Friday, 16 September 2011

Part 1: Sweat, Salt and Minerals

Hello all!  Well, after a three week hiatus, we are back in action.  Sorry for the delay on this post- I recently started working from two great clinics (Price Health Centre and New Hamburg Wellness) which have taken away from my precious blogging hours.  Apparently, to my surprise, working two jobs takes up more time than not working at all.  

Stuff On Sweat

Today's blog is in light of the fact that I, along with a number of fellow riders, are going to attempt to do a 160+ km bike race this Sunday in Collingwood.  This race will surely be a great deal of fun, in a "I can't wait until it's over" kind of way.  However, one thing that many of my fellow riders have been discussing is how to handle their fluid and salt balance during a 5+ hour event such as this.  So, today's blog will be a summary of the basics behind keeping yourself hydrated, while Part 2 will discuss how to maintain your salt balance.  

How Much?

It has been shown that on average, athletes sweat at a rate of 1-2L/hour.  There is obviously a huge variability here, and it has actually been shown that in some more extreme cases, an athlete can lose 4L of sweat per hour.  Nevertheless, a general rule of thumb to follow, as recommended by the American College of Sports Medicine is:

Athletes participating in events lasting more than 40 minutes should consume 5-8 ounces of fluid for ever 15 minutes.  

Google tells me that is about 150-240 mL for every 1/4 hour you are competing. This protocol seems pretty basic, and easy to follow.  However, during a race or any other type of athletic event, it is easy to get caught up in the moment and forget to ingest adequate fluids.

Dehydration happens all the time, even to pros.  Sure, you will always drink some liquid- but maybe your 15 minute drinking intervals turn into a 20 minute intervals.  Now, you are consuming 15 ounces per hour instead of 20 ounces.  This may seem insignificant at the time, but it is quite the opposite.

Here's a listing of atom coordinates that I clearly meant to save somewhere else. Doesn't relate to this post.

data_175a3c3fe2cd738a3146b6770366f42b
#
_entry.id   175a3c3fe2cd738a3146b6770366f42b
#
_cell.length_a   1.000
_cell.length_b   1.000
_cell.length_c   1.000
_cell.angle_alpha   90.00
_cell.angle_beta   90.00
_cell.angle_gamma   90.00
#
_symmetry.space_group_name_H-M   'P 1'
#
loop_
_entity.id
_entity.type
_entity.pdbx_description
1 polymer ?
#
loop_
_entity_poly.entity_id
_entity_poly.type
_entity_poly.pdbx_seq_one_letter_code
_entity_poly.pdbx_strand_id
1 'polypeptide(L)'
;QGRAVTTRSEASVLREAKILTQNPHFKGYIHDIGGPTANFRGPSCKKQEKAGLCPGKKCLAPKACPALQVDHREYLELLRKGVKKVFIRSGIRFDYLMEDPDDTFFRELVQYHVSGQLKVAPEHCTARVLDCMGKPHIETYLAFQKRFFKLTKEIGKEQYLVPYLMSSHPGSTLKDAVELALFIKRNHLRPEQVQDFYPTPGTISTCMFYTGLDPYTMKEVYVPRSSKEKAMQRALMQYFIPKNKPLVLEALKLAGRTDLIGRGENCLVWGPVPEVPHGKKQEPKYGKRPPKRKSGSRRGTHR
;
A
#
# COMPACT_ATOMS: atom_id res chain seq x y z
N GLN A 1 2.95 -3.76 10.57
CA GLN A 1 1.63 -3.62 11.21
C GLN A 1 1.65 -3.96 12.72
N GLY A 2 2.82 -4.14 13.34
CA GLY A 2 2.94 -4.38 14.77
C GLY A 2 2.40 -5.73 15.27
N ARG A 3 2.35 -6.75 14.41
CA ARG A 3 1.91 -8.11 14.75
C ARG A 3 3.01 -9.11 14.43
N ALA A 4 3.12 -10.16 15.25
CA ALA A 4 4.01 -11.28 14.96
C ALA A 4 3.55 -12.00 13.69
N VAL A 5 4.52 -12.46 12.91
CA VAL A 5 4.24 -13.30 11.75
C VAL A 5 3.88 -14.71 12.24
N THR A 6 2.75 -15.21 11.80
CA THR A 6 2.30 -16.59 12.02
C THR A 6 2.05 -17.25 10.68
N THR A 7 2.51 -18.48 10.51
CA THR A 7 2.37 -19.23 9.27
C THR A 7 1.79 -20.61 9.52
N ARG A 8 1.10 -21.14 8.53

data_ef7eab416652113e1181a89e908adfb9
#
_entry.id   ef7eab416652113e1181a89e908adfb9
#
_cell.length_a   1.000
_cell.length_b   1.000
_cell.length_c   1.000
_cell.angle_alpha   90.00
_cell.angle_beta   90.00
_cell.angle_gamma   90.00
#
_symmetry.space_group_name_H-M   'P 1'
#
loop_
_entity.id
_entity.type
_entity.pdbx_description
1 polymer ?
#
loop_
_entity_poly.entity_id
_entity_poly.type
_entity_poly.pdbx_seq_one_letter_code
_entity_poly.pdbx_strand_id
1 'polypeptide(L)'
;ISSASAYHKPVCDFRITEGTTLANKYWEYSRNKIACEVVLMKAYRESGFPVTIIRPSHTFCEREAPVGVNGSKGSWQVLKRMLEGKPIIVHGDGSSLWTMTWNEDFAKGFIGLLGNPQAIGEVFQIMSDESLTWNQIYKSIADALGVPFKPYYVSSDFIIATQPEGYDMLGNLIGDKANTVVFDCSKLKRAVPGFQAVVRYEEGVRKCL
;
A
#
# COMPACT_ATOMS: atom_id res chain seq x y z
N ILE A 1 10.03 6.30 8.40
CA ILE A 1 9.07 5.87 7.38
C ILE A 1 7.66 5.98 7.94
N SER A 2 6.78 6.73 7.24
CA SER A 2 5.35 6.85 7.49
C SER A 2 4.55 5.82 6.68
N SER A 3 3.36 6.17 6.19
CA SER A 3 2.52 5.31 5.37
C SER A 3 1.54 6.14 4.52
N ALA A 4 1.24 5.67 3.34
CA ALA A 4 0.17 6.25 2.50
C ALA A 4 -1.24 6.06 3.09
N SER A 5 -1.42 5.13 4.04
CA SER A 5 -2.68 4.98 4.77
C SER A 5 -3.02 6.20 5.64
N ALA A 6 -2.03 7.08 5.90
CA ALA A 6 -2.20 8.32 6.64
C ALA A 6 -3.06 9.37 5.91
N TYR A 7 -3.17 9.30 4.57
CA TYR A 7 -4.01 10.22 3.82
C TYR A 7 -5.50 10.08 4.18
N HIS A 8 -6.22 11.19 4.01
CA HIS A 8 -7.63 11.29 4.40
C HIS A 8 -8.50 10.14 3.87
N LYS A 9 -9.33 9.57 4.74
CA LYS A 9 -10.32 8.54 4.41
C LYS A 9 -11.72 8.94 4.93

How Important IS Water?

Water plays a number of roles in the body.  During exercise, one of the key functions that it is used for is heat dissipation via evapostranspiration (which is essentially me trying to sound smart- but heat is carried via water from within muscles and other deep tissues to the skin's surface, where it can evaporate). In fact, this process of sweating is one of the reasons why our ancestors made such  great hunters, which you can read about in my article on persistence hunting.  However, as we lose water while we sweat, we also lose are ability to cool off, and eventually our ability to perform:
  • With a 2% loss in water, we start to lose the ability to regulate our body temperature (but performance is ok)
  • With a 3-4% loss in water, some studies have shown up to 30% impairment of muscle performance
  • With a 6+% loss in body water, heat stroke starts to occur (body temperature going over 42 degrees, internal organs starting to "cook," overall not a healthy thing)
Two More Tips

While any water is better than no water, it has been shown that there are a few tricks to enhance how quickly water is absorbed into your system.
  • Research shows that cold water is absorbed more efficiently than water at room temperature.
  • Your sports drinks should NEVER contain more than 8% sugars.  If higher than 8%, there is a significant decrease in how quickly water is absorbed from your intestines into your blood stream.

So, that is all for Part 1 on maintaining your salt and water balance.  Overall, it is a fairly straight forward topic, but also very important for obvious reasons.  The key things to keep in mind include:
  • Drink 5-8 ounces of fluid every 15minutes                                                                                           
  • Cold water is best
  • Never more than 8% sugar in your sports drinks
With the next post, we'll get to the salt.


Convertino VA, Armstrong LE, Coyle EF, Mack GW, Sawka MN, Senay LC Jr. et al. American College of Sports Medicine position stand: Exercise and fluid replacement. Med Sci Sports Exerc 1996; 28(1): 1-7

Nutritional Aspects of Athletic Performance, Dr. James Meschino D.C., M.S., ND, 2008, Pages 20-24

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